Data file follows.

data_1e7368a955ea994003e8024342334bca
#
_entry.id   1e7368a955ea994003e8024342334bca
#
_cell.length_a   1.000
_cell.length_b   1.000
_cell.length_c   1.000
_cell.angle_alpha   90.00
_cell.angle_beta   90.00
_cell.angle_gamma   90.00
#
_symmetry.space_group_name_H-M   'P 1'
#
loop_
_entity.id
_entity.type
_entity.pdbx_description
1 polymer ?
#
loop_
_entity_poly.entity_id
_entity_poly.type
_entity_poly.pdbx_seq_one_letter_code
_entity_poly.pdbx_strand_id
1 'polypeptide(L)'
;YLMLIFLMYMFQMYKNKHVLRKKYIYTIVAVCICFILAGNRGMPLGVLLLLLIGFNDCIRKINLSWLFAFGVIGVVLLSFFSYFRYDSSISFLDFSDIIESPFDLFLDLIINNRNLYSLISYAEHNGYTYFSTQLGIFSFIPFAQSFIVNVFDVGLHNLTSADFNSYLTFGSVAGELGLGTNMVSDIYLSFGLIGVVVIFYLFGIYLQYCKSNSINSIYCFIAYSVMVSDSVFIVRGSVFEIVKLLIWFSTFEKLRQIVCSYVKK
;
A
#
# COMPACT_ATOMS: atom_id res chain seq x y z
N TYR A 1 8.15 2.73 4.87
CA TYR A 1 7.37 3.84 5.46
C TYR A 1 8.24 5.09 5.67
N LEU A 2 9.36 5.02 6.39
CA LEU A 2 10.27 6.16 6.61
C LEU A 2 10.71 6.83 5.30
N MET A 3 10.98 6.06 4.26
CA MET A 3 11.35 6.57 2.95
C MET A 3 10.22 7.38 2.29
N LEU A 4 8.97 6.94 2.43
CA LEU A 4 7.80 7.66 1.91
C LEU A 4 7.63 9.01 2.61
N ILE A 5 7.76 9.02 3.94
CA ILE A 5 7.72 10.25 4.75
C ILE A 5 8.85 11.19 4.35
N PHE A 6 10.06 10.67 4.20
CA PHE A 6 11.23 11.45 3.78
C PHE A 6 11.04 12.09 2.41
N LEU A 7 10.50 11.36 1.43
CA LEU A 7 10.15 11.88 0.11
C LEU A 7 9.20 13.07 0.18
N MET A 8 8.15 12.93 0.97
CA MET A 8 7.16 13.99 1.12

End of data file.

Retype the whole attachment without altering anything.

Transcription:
data_1e7368a955ea994003e8024342334bca
#
_entry.id   1e7368a955ea994003e8024342334bca
#
_cell.length_a   1.000
_cell.length_b   1.000
_cell.length_c   1.000
_cell.angle_alpha   90.00
_cell.angle_beta   90.00
_cell.angle_gamma   90.00
#
_symmetry.space_group_name_H-M   'P 1'
#
loop_
_entity.id
_entity.type
_entity.pdbx_description
1 polymer ?
#
loop_
_entity_poly.entity_id
_entity_poly.type
_entity_poly.pdbx_seq_one_letter_code
_entity_poly.pdbx_strand_id
1 'polypeptide(L)'
;YLMLIFLMYMFQMYKNKHVLRKKYIYTIVAVCICFILAGNRGMPLGVLLLLLIGFNDCIRKINLSWLFAFGVIGVVLLSFFSYFRYDSSISFLDFSDIIESPFDLFLDLIINNRNLYSLISYAEHNGYTYFSTQLGIFSFIPFAQSFIVNVFDVGLHNLTSADFNSYLTFGSVAGELGLGTNMVSDIYLSFGLIGVVVIFYLFGIYLQYCKSNSINSIYCFIAYSVMVSDSVFIVRGSVFEIVKLLIWFSTFEKLRQIVCSYVKK
;
A
#
# COMPACT_ATOMS: atom_id res chain seq x y z
N TYR A 1 8.15 2.73 4.87
CA TYR A 1 7.37 3.84 5.46
C TYR A 1 8.24 5.09 5.67
N LEU A 2 9.36 5.02 6.39
CA LEU A 2 10.27 6.16 6.61
C LEU A 2 10.71 6.83 5.30
N MET A 3 10.98 6.06 4.26
CA MET A 3 11.35 6.57 2.95
C MET A 3 10.22 7.38 2.29
N LEU A 4 8.97 6.94 2.43
CA LEU A 4 7.80 7.66 1.91
C LEU A 4 7.63 9.01 2.61
N ILE A 5 7.76 9.02 3.94
CA ILE A 5 7.72 10.25 4.75
C ILE A 5 8.85 11.19 4.35
N PHE A 6 10.06 10.67 4.20
CA PHE A 6 11.23 11.45 3.78
C PHE A 6 11.04 12.09 2.41
N LEU A 7 10.50 11.36 1.43
CA LEU A 7 10.15 11.88 0.11
C LEU A 7 9.20 13.07 0.18
N MET A 8 8.15 12.93 0.97
CA MET A 8 7.16 13.99 1.12